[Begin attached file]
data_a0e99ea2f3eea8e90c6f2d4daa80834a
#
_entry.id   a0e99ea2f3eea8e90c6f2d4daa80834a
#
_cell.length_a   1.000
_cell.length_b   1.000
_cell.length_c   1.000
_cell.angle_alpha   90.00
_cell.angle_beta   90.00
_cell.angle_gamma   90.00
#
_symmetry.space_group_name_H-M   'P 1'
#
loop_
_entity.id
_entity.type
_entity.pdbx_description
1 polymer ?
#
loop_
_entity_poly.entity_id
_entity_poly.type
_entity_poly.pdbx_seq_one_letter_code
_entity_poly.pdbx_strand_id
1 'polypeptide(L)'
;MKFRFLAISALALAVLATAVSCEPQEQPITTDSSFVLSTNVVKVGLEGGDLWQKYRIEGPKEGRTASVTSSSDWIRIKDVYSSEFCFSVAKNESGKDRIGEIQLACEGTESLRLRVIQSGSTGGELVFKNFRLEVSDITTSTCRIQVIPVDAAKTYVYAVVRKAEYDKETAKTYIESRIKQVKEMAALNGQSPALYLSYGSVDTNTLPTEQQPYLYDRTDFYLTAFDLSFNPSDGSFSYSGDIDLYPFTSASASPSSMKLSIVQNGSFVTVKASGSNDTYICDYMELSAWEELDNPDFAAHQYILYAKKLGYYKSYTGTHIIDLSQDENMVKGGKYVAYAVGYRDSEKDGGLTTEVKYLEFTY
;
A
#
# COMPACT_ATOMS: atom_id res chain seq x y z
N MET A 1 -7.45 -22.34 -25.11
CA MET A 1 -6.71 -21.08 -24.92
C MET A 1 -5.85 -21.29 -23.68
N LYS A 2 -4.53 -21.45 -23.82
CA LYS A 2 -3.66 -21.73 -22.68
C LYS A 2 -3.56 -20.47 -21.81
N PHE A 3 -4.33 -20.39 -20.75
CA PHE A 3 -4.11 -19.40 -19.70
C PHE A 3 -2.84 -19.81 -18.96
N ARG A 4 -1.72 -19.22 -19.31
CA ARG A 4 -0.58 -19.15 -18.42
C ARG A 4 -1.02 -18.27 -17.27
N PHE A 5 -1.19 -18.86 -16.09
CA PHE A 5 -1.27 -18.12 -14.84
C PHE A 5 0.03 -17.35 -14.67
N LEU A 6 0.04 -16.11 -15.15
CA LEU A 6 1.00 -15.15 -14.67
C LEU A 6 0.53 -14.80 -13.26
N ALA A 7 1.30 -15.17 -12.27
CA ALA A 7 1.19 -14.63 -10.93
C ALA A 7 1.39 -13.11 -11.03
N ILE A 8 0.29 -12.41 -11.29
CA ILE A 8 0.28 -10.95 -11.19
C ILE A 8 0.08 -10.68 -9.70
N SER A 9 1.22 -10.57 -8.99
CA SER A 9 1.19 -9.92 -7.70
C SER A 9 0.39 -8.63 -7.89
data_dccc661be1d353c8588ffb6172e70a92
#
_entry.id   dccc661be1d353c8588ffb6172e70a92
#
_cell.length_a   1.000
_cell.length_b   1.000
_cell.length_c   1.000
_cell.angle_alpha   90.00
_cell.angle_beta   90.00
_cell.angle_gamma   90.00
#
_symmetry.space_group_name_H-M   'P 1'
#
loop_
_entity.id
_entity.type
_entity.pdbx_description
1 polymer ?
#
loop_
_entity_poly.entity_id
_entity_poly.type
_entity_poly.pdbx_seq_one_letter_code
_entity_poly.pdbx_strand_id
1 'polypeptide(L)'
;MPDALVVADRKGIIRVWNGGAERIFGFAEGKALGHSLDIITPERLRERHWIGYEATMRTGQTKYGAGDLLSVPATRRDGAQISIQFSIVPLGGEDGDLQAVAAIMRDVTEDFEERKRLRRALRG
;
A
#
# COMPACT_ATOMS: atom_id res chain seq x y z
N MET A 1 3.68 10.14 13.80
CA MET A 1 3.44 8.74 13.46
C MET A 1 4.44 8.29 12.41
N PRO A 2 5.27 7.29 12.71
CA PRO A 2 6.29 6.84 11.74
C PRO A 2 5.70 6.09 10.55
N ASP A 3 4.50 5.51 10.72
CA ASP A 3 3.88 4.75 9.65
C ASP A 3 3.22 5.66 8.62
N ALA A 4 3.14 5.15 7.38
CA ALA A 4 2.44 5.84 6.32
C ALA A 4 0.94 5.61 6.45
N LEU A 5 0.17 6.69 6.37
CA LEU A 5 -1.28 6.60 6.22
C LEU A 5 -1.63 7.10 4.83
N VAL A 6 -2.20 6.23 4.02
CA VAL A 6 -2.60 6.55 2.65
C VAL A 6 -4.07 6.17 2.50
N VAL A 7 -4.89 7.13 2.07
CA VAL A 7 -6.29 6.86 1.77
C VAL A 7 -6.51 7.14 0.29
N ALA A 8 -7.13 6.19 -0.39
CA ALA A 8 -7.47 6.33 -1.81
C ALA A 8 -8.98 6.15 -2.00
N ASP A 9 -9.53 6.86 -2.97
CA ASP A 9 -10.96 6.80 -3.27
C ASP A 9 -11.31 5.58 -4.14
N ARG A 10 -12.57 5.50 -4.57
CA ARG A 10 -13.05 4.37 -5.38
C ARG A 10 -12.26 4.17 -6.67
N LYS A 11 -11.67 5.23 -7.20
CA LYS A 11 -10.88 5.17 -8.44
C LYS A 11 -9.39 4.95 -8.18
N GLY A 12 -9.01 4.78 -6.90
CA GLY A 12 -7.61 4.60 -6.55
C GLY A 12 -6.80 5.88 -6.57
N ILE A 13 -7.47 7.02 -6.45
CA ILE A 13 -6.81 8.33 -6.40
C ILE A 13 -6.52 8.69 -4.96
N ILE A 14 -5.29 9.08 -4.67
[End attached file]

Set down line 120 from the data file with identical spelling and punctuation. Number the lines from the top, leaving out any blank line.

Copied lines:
C LYS A 11 -9.39 4.95 -8.18